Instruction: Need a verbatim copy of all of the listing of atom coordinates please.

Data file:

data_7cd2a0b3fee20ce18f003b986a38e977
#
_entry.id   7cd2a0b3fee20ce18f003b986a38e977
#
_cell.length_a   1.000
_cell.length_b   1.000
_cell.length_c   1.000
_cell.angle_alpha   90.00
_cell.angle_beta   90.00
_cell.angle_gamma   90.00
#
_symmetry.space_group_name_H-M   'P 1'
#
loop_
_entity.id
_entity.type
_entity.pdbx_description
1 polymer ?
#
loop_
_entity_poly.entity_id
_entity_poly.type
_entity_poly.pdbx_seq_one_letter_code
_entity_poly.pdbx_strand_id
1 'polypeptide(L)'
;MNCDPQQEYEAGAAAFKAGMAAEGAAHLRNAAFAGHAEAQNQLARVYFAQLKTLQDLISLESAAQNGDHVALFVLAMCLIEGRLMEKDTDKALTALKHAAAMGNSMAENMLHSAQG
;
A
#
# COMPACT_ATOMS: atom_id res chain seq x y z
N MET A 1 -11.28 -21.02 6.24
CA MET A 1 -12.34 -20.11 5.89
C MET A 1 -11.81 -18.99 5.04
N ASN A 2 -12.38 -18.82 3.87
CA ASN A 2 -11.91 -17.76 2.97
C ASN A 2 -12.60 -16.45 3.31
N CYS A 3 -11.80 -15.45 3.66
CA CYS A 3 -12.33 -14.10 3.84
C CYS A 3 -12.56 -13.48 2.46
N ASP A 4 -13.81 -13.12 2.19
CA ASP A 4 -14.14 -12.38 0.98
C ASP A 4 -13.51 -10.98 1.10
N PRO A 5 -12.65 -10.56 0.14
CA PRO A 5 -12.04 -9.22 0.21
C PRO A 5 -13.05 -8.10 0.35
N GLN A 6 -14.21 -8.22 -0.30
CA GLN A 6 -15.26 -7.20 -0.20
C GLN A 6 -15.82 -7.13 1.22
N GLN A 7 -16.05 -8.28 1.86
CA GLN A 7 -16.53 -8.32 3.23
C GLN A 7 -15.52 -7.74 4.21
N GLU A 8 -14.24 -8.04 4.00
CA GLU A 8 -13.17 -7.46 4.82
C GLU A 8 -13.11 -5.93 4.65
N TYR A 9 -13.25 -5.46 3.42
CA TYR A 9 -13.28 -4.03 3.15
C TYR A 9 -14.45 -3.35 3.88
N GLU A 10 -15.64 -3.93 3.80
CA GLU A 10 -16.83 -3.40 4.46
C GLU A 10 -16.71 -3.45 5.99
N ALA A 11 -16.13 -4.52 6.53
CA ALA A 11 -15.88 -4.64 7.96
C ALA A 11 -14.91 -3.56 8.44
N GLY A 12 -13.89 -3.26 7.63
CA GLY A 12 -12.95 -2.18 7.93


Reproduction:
data_7cd2a0b3fee20ce18f003b986a38e977
#
_entry.id   7cd2a0b3fee20ce18f003b986a38e977
#
_cell.length_a   1.000
_cell.length_b   1.000
_cell.length_c   1.000
_cell.angle_alpha   90.00
_cell.angle_beta   90.00
_cell.angle_gamma   90.00
#
_symmetry.space_group_name_H-M   'P 1'
#
loop_
_entity.id
_entity.type
_entity.pdbx_description
1 polymer ?
#
loop_
_entity_poly.entity_id
_entity_poly.type
_entity_poly.pdbx_seq_one_letter_code
_entity_poly.pdbx_strand_id
1 'polypeptide(L)'
;MNCDPQQEYEAGAAAFKAGMAAEGAAHLRNAAFAGHAEAQNQLARVYFAQLKTLQDLISLESAAQNGDHVALFVLAMCLIEGRLMEKDTDKALTALKHAAAMGNSMAENMLHSAQG
;
A
#
# COMPACT_ATOMS: atom_id res chain seq x y z
N MET A 1 -11.28 -21.02 6.24
CA MET A 1 -12.34 -20.11 5.89
C MET A 1 -11.81 -18.99 5.04
N ASN A 2 -12.38 -18.82 3.87
CA ASN A 2 -11.91 -17.76 2.97
C ASN A 2 -12.60 -16.45 3.31
N CYS A 3 -11.80 -15.45 3.66
CA CYS A 3 -12.33 -14.10 3.84
C CYS A 3 -12.56 -13.48 2.46
N ASP A 4 -13.81 -13.12 2.19
CA ASP A 4 -14.14 -12.38 0.98
C ASP A 4 -13.51 -10.98 1.10
N PRO A 5 -12.65 -10.56 0.14
CA PRO A 5 -12.04 -9.22 0.21
C PRO A 5 -13.05 -8.10 0.35
N GLN A 6 -14.21 -8.22 -0.30
CA GLN A 6 -15.26 -7.20 -0.20
C GLN A 6 -15.82 -7.13 1.22
N GLN A 7 -16.05 -8.28 1.86
CA GLN A 7 -16.53 -8.32 3.23
C GLN A 7 -15.52 -7.74 4.21
N GLU A 8 -14.24 -8.04 4.00
CA GLU A 8 -13.17 -7.46 4.82
C GLU A 8 -13.11 -5.93 4.65
N TYR A 9 -13.25 -5.46 3.42
CA TYR A 9 -13.28 -4.03 3.15
C TYR A 9 -14.45 -3.35 3.88
N GLU A 10 -15.64 -3.93 3.80
CA GLU A 10 -16.83 -3.40 4.46
C GLU A 10 -16.71 -3.45 5.99
N ALA A 11 -16.13 -4.52 6.53
CA ALA A 11 -15.88 -4.64 7.96
C ALA A 11 -14.91 -3.56 8.44
N GLY A 12 -13.89 -3.26 7.63
CA GLY A 12 -12.95 -2.18 7.93